colorado mtn science wrote:
megan wrote:Sorry to intrude, but I recently went to an invitational and encountered a question that's a bit puzzling. How would you answer this:

Q: Which of the organisms below (a-e) has a symbiotic relationship with coral?

a. gorgonia
b. long-spined black sea urchin
c. hard coral
d. pencil urchin
e. crown of thorns starfish

The only symbiotic relationship I know of involving coral is between zooxanthallae and coral. What are your thoughts?


The definition of symbiosis is a relationship between two species where one species benefits. This includes parasitism (not sure about predation, though), so c-o-t starfish might work (p.s. don't always trust inviational tests).


I believe that symbiosis can also include relationships where both species benefit--for example, mutualism.

Also, for my own questions:
Which of these tropical locations is NOT known for its coral reefs?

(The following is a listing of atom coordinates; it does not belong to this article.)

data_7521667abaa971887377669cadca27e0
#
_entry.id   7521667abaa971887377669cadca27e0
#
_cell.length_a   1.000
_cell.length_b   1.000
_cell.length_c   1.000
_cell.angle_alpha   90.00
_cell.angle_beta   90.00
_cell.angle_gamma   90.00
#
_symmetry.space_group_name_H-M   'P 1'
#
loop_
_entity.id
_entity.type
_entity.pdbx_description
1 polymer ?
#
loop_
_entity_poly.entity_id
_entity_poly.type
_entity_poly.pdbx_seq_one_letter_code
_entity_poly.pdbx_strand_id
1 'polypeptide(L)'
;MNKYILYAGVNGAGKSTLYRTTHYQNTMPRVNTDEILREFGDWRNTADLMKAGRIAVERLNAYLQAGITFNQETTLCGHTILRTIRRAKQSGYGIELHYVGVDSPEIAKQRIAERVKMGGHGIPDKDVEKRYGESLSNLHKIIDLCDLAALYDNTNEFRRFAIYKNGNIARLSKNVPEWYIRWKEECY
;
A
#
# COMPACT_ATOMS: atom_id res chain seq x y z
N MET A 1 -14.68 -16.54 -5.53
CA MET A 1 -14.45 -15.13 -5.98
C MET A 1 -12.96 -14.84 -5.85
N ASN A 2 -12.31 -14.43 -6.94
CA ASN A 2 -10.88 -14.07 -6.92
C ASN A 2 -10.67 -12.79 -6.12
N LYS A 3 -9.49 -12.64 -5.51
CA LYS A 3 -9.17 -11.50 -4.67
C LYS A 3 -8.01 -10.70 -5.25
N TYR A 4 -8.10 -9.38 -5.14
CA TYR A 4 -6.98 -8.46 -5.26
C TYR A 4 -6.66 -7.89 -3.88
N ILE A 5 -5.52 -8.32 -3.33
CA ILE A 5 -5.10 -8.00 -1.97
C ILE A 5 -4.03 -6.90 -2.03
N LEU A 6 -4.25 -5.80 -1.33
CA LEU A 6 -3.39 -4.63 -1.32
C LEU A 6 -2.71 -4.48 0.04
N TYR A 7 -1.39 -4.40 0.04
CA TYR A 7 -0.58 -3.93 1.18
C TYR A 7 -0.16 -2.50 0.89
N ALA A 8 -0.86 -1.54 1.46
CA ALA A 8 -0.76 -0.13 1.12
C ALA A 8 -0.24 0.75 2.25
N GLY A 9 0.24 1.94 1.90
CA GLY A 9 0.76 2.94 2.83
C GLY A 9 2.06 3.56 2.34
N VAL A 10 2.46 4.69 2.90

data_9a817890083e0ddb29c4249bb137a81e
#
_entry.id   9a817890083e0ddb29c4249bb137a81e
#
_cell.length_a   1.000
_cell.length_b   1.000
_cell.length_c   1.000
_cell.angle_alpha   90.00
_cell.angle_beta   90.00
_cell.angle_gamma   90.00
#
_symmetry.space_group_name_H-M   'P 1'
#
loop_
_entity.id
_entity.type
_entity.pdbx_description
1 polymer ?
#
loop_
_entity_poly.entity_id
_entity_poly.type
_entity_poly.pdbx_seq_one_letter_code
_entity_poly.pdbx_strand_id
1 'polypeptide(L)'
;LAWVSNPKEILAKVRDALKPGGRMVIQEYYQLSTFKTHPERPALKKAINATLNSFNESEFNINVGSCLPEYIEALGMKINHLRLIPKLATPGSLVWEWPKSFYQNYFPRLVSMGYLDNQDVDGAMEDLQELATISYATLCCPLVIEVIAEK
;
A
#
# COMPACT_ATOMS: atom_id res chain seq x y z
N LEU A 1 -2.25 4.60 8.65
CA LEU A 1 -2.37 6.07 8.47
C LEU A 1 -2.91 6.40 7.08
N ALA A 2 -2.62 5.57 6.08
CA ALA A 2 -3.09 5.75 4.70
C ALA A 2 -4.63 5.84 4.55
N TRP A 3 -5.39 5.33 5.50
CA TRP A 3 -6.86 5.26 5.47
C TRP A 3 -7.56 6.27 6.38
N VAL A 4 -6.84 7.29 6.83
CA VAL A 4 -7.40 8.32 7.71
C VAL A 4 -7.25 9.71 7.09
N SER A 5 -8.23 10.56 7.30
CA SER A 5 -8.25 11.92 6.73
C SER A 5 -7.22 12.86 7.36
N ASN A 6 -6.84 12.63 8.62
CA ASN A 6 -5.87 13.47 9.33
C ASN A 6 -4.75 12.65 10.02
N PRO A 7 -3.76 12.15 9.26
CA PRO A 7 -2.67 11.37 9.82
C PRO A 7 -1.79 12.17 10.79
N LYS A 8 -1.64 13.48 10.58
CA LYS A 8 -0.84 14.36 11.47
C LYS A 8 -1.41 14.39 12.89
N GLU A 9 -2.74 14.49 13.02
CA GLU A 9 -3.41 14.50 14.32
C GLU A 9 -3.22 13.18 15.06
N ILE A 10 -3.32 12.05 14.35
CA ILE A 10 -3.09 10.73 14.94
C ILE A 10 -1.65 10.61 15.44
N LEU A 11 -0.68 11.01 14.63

a. Brazil
b. Caribbean Sea
c. Northern Australia
d. Southeast Asia

In estuaries, most organisms are
a. stenohaline
b. euryhaline
c. metahaline
d. mixohaline
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Re: Water Quality B/C

Postby PacificGoldenPlover » February 26th, 2014, 7:49 pm

The answer to your first question is Brazil. Despite being in a tropical location, no reefs form because the massive Amazon and Orinoco rivers deliver tons of sediment/nutrients that discourages coral reefs from growing.


For your second question, the answer I believe is euryhaline, meaning it can tolerate a wide variety of salinities.